Although Sampson Regional Medical Center’s blood supply is no longer critically low, the need for blood donors is still present, and the call continues to go out for residents to answer the call.
Debbie Finney, supervisor of the hospital’s Blood Bank, shared that although their blood supply is now far better than some areas of the state, there is a constant need for donors.
“We are not at the critical stage as I heard they are in Wake County and Rex Medical Center in Raleigh, but we do need donors. New donors, in particular, are needed,” stressed Finney. “Donors can give every 56 days so new donors are constantly needed to give for those that cannot due to the length of time from their last donation.”
Sampson Regional, Finney said, has been fortunate in that they have not been at such a critical stage as to limit or deny elective surgeries and other procedures that could wait until supplies rise, and she credits that to the community’s response to earlier pleas for help, when the blood supply was dangerously low.
“We are so grateful for those who have given to keep us from reaching that situation,” the nurse stressed.
“We have been lucky not to have needs to exceed our supply, but we are still low due to the summer activities. That’s one reason we still have a need for donors. We do not want to get into the critical position.”
Finney listed several upcoming blood donation events to be held in the area, which include: Taylors Bridge Fire Department Thursday, Aug. 16, from 3 to 7 p.m., at the fire department; the Masons, from 3 to 7 p.m., on Thursday, Aug. 30 at Fisher Drive; Lowe’s Home Improvement, Thursday, Sept. 13, with the time to be announced; Sampson Community College, Wednesday, Sept. 19; Ford of Clinton, from 9 to 11 a.m. and 1 to 4 p.m. on Thursday, Sept. 20; and Grove Park Baptist Church, from 3 to 7 p.m., in the fellowship hall on Thursday, Sept. 27.
“We encourage any club, church or business that would like to assist us in maintaining our blood supply to consider holding a blood drive. Just contact me and we will get you set up,” requested Finney.
To contact the SRMC’s Blood Donor Center, call 910-592-8511, ext.8442. Anyone can donate from 8:30 a.m.-4 p.m., Monday-Thursday and from 8:30 a.m.-2 p.m., Friday.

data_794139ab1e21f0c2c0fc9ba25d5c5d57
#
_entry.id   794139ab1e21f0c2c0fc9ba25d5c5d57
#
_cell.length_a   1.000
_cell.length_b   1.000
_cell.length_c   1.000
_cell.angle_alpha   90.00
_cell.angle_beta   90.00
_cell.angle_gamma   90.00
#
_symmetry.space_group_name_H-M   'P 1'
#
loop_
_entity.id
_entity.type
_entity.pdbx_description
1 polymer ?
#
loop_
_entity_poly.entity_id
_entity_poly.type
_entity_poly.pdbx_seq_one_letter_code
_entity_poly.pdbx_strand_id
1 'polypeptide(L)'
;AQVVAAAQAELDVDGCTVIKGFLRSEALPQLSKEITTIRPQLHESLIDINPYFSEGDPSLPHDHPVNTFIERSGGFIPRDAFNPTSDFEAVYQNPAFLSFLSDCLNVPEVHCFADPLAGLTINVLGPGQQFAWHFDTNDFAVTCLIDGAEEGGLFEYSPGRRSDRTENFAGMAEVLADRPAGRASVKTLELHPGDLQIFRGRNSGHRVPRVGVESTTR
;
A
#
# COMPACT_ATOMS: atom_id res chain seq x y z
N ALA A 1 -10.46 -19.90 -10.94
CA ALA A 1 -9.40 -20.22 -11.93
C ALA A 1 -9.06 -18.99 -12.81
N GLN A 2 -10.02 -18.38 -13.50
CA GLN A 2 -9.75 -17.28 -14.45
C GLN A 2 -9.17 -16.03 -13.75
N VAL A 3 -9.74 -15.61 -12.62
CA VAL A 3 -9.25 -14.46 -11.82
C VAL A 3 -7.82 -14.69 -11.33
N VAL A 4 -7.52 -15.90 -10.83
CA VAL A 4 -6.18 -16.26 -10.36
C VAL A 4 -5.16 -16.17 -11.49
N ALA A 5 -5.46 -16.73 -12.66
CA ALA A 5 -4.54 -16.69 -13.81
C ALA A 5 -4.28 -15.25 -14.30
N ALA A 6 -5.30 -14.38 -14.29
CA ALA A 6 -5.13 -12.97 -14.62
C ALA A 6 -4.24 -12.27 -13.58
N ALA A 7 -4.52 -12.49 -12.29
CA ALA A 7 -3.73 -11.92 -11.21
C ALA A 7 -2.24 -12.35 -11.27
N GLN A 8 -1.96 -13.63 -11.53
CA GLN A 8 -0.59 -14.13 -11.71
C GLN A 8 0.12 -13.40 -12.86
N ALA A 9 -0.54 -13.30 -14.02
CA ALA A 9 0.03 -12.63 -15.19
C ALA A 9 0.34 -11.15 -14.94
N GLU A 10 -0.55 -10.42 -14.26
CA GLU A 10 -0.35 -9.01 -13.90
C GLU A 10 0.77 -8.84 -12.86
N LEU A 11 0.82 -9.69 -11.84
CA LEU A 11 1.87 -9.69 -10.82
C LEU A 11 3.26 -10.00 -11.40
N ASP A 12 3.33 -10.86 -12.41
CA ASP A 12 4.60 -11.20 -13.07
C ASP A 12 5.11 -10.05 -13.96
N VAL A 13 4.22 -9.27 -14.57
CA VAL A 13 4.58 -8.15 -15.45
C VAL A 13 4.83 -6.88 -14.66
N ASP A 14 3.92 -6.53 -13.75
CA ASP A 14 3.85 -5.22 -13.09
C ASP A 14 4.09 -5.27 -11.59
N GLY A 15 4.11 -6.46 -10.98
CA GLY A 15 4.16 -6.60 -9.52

The Blood Donors website shares several facts regarding blood donations.
- 4.5 million Americans would die each year without life-saving blood transfusions.
- Approximately 32,000 pints of blood are used each day in the United States.
- Every three seconds someone needs blood.
- One out of every 10 people entering a hospital needs blood.
- Just one pint of donated blood can help save as many as three people’s lives.
- The average adult has 10 pints of blood in his or her body.
- One unit of blood is roughly the equivalent of one pint.
- Blood makes up about 7 percent of your body’s weight.
- A newborn baby has about one cup of blood in his or her body.
- The average red blood cell transfusion is 3.4 pints.
- Blood fights against infection and help heal wounds, keeping you healthy.
- There are four main blood types: A, B, AB, and O. AB is the universal recipient and O negative is the universal donor.
- Blood centers often run short of type O and B blood.
- Shortages of all types of blood occur during the summer and winter holidays.
- If all blood donors gave 2 to 4 times a year, it would help prevent blood shortages.
- If you began donating blood at age 17 and donated every 56 days until you reached 76, you would have donated 48 gallons of blood.
- About three gallons of blood supports the entire nation’s blood needs for one minute.